10 Winter Camping Tips
Here are 10 winter camping tips. Most people don’t think about camping out in the winter, but it is just as fun and it’s a great experience for anyone who loves the outdoors.
- Wear Warm Cloths Really, this might seem a bit obvious, but people still come out of the woods with frostbite and hypothermia. Pack warm cloths, long johns, parkas, etc. They might seem large and bulky but it’s better then spending a week in the hospital or having a toe amputated.
- Socks Bring extra socks and change them often. Cold equals wet, and dry socks can be lifesavers when on a camping trip. Gangrene can cost you a foot if you’re not careful and really, it’s just feels better to have warm dry feet.
- Hiking Boots Make sure you bring comfortable hiking boots. Not shoes, not tennis shoes, not flats, hiking boots. Make sure they are waterproof when you buy them or waterproof them yourself. You can get waterproofing kits at any sportsmen’s warehouse.
- Tent Make sure you have a tent that is built to preserve heat and can stand up to water and snow, should either decide to start pouring down during your trip. Make sure it’s also a tent you can pack up on short notice if the weather gets too bad.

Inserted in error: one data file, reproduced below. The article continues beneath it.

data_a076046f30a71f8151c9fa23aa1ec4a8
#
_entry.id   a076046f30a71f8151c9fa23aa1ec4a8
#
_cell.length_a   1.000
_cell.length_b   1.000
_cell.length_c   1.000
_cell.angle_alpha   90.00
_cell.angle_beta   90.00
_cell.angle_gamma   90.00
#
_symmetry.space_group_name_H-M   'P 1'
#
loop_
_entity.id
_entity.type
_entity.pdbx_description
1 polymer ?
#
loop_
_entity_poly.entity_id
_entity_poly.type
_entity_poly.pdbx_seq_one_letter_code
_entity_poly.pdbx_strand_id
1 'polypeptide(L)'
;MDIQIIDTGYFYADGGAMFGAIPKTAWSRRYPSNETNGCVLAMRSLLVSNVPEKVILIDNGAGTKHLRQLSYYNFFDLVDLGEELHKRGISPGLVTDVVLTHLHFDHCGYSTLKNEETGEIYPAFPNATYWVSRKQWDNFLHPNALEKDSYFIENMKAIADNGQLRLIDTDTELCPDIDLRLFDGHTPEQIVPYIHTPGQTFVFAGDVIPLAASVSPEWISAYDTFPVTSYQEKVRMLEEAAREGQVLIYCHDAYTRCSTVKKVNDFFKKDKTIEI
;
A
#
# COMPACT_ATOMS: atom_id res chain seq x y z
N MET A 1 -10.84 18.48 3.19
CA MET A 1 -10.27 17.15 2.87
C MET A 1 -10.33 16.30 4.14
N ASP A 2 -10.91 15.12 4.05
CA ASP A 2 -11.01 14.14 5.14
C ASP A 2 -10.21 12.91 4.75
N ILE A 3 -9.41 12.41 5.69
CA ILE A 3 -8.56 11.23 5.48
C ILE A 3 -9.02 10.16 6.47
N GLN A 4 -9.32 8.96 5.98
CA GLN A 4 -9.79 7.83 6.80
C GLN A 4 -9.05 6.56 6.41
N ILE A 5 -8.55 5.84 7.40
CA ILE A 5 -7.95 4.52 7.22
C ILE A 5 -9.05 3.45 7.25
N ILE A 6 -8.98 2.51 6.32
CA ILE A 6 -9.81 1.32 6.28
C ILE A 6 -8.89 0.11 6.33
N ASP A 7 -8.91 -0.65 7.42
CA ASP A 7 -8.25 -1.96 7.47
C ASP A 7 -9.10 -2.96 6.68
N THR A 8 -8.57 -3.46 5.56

- Sleeping Bag They have flannel lined sleeping bags, get one. Not only are they warm, they’re comfortable and don’t stick to you when you sweat, and they are usually padded more then a normal sleeping bag making them more comfortable.
- Location When you’re camping out in the winter be smart. Don’t camp out on the top of a mountain if it’s the middle of winter and it’s guaranteed to snow. Camping in the snow isn’t the problem, getting off the mountain if there’s trouble is. Keep possible problems in mind when you pick your location.
- GPS/Map A GPS needs to hookup to a satellite to be useful and in the winter, when it storms, that’s not always a guarantee. Bring a good map of the area, well marked with roads and buildings, just in case. And make sure it’s laminated so it isn’t damaged by water.
- Vehicle Make sure, if things get really bad, you can get to your vehicle. That doesn’t mean you have to camp right next to the parking lot, just be sure that you and who ever you are with can physically make it to the vehicle if things get too bad.
- Heater You can bring a heater; there are several kinds of travel heaters with different fuels that you can buy for a winter camping trip. Just be careful when handling it and the fuel and read the directions carefully. You don’t want to accidently set your tent on fire in the middle of the night.
- Gear Bring a pocketknife and a small shovel at least. With these two you can handle most emergencies when camping out in the winter. Waterproof bags AKA trash bags will also come in handy; basically use your common sense when deciding what to bring.
Posted on: Feb. 27, 2010